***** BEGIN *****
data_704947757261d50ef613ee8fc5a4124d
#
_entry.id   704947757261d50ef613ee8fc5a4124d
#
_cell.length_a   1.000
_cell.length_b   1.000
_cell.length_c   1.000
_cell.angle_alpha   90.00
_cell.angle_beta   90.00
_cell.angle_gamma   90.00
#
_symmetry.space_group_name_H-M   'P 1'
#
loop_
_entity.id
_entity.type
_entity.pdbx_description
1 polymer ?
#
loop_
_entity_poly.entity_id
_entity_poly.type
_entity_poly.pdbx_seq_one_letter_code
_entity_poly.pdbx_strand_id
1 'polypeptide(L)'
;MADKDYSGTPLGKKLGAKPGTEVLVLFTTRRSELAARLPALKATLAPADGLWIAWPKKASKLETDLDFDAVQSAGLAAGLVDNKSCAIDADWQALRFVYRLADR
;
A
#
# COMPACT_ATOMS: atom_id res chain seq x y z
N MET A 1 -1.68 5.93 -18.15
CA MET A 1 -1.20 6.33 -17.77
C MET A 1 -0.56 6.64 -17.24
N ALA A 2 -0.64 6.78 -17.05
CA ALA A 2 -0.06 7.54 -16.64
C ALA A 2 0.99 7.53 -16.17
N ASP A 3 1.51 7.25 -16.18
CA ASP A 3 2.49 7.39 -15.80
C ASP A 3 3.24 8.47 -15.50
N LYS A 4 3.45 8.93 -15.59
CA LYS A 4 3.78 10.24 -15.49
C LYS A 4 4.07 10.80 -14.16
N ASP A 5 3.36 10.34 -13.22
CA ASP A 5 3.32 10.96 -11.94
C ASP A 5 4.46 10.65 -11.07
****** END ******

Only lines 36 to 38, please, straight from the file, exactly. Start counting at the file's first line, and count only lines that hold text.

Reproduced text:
C ALA A 2 0.99 7.53 -16.17
N ASP A 3 1.51 7.25 -16.18
CA ASP A 3 2.49 7.39 -15.80